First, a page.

Wild Swans – Jung Chang

Contributor: Anwesa Nanda

Front Cover

Answesa’s Rating: 4/5

GoodReads Rating: 4.2/5



The book begins with the author’s grandmother Yu fang born in 1909. Spoilers ahead, tread with caution.

Some interesting observations regarding erstwhile Chinese society are : weddings were fixed by parents even before children were born, wives were elder to husbands so that they could help them grow up, girls were considered to be a liability,prevalence of “bound feet” or “three-inch golden lilies” as they were called.

She was beautiful and intelligent. At 15,her father married her off to a 48 year old police officer who kept her as a concubine. A concubine is much like a keep, with no legal rights. Yu fang begot a girl child at 21 when her “husband” paid her a visit 6 years after wedding. She was kept in a comfortable home all the time. When her husband died, he released her from bondage and she escaped from the household. The police officer’s wife wanted to take her baby away as she was the only heir. Yu fang returned home and re-married a certain Dr.Xia who was 65.He had married sons but he agreed to bestow Yu fang with the status of a wife. They were in love. Dr.Xia accidentally killed his eldest son when he objected to the wedding. Xia and Yu fang set up a different household- started poor but soon had a comfortable life,thanks to flourishing practice of Dr. Xia.

Meanwhile the author’s mother, Yu fang’s daughter, was growing up. She was named De Hong meaning “wild swan” by her step-father Dr.Xia. He loved her a lot. She grew up when Japanese had absolute control over China, similar to British occupation of India. Posters like “Daughter for sale for 10 kilos of rice” were commonplace then. De Hong was a non-conformist. She had boyfriends, strong communist idealogy and such “un-girly” interests. Such things were far ahead of her times in 1940s. At 16,she left home to stay in a school as a teacher and Communist agent. Political turmoil was at its peak then. She was actively involved in them. She was almost jailed for it. But it didn’t deter her. She was a free-spirit, much like a modern woman today. She met her future husband in course of her work,who was also a hard-core Communist. He was ranks above her and had to seek permission from the government to “talk of love”. Such was the power of Communist idealogy. They married but their happiness never lasted long. De Hong had to take an ardous long journey on foot during her first pregnancy(She never realized that she was pregnant). Her husband was strongly against nepotism and never gave her special privileges. But after she lost the baby,he promised to take care of her needs. Since De Hong kept “family first” priority,she was despised by her colleagues, most of which were jealous of her. She carried on her work,had four kids,the second being the author. De Hong once remarked to her husband that he was first-rate communist but a nasty husband. Her husband said “Yes”. The family underwent great turmoil when the Cultural Revolution began. De Hong and her husband were ostracized for being “anti-Communist and capitalist roaders”. The author’s father lost his mental balance and was kept in a sanitorium. De Hong still stood with him,exemplifying the duty of an ideal wife. The family of seven was scattered in six different places. The authors’ parents underwent rigorous punishment for being “burgeois”-they were falsely implicated. At one point of time,De Hong’s husband wrote to her, “Please accept my apologies that come a lifetime too late. It is for my guilt towards you that I am happy for any punishment. I have not been a decent husband.Please get well and give me another chance.” Meanwhile, the children had to bear a lot of hardship – due to parents absence as well as labeling them as children of “capitalist roaders”. Yu fang,the author’s grandmother died mostly due to medical negligence at this juncture.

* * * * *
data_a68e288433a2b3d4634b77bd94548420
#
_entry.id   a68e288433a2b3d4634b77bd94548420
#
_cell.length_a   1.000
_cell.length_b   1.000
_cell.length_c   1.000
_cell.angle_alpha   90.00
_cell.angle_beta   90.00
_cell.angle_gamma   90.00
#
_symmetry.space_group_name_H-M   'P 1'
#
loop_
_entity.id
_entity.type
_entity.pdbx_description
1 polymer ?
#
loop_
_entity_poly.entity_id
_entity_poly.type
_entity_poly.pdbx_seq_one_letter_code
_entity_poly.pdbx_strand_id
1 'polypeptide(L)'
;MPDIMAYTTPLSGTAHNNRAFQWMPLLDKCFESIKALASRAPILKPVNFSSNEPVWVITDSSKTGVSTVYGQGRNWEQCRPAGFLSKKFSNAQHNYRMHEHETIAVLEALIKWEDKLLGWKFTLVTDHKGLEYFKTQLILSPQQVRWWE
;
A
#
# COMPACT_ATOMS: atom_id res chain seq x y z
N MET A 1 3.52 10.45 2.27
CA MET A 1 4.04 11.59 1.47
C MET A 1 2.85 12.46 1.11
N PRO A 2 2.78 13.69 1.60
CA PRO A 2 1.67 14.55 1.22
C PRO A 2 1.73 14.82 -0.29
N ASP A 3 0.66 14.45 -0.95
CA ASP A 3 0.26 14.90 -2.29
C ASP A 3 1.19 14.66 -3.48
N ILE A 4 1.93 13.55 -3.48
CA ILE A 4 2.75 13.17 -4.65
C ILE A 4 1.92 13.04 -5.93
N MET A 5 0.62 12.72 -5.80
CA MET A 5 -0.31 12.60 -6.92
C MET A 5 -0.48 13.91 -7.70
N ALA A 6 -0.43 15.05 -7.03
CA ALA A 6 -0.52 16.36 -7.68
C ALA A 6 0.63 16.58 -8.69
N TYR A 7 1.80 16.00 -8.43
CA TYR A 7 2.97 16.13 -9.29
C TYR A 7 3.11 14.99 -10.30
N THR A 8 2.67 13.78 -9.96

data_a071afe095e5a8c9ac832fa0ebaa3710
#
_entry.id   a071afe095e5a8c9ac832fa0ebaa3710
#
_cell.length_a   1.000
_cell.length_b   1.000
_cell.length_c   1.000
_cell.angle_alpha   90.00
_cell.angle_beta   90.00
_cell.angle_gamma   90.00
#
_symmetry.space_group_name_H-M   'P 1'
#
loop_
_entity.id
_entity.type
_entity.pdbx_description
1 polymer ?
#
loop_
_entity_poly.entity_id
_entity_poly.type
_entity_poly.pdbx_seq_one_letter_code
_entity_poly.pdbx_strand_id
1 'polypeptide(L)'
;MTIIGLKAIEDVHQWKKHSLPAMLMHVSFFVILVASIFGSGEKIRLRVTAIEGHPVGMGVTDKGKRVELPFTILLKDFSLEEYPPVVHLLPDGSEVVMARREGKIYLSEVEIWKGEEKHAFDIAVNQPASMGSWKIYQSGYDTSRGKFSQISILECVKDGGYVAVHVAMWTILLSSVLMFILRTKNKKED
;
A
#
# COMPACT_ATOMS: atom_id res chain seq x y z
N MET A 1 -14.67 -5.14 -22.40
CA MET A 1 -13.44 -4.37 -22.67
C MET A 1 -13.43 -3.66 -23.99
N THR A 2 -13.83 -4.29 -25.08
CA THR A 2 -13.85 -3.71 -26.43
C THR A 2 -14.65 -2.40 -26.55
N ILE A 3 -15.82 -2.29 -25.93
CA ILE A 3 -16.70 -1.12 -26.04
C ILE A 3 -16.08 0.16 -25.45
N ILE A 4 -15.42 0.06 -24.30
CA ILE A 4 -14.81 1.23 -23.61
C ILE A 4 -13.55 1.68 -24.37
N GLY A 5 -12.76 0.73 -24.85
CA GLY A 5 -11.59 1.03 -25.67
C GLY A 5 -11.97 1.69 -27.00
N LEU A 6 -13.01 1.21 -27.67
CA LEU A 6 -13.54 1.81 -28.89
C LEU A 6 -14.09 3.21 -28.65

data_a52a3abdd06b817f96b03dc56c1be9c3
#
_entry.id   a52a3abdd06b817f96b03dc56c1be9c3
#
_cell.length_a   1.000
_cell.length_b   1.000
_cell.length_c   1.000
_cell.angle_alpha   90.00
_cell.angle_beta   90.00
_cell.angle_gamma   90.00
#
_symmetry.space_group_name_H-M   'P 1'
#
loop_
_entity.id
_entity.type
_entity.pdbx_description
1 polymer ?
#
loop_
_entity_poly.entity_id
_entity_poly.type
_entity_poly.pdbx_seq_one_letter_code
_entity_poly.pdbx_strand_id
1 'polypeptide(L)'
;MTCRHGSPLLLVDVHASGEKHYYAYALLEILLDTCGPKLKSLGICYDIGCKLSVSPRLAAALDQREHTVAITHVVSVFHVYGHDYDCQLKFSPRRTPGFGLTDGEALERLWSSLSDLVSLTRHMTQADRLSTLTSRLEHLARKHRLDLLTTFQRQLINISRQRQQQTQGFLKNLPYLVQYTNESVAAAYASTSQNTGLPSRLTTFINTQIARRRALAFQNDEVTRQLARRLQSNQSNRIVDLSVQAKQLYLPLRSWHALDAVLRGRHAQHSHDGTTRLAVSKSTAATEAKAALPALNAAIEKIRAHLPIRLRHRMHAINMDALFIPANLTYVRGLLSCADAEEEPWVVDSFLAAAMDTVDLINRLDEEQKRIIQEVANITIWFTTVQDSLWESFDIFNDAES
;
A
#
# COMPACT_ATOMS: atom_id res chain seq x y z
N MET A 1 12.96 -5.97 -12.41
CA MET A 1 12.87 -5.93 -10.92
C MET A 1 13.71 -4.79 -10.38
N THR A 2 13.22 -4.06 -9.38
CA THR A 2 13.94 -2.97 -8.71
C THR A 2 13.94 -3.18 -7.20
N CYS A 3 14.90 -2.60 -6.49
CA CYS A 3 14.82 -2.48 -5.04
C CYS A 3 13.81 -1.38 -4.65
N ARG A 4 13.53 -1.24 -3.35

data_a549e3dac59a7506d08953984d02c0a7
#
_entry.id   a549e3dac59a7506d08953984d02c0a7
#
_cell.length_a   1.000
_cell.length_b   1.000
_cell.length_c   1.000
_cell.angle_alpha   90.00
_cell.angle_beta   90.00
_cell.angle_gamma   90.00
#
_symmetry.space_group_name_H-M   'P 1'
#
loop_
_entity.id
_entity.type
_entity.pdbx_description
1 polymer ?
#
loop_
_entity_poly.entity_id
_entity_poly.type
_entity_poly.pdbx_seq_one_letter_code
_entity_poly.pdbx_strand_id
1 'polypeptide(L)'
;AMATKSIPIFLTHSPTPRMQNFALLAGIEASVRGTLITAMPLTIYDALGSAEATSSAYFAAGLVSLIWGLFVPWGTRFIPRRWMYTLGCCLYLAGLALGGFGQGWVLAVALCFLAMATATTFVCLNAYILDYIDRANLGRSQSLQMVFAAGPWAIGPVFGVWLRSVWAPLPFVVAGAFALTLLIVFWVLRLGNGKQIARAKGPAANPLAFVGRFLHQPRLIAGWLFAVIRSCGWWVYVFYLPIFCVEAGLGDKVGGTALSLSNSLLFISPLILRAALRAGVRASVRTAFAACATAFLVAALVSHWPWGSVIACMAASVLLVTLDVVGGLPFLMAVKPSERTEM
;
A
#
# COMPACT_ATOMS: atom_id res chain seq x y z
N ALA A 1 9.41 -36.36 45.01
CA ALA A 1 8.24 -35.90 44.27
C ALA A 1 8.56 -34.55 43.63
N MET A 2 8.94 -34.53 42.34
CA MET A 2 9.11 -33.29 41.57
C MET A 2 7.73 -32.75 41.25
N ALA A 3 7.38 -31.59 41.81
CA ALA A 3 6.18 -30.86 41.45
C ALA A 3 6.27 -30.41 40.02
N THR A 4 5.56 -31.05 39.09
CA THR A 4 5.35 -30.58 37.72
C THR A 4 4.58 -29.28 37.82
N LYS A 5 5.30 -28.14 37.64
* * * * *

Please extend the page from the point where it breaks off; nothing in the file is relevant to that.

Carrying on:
The authors’ parents underwent great hardship due to “Cultural Revolution” in China in the 1960s. The author and her siblings had to forego education and had to work as peasants. Nevertheless,they faced the atrocities bravely. Somehow,she was able to learn English in the local university.Unlike her mother, she never had romantic interests, more because it was considered “frivolous” during the revolution. The author lost her father in 1978. He was remorseful due to “misplaced dedication” towards Mao. The author got a scholarship and eventually settled in London. Due to liberalization in 1980s, her parents were able to regain their lost respect. The last few lines of the book depict sheer irony of human life.

Comments: A true story capturing the trials and tribulations of three generations of women in China. Highly emotional.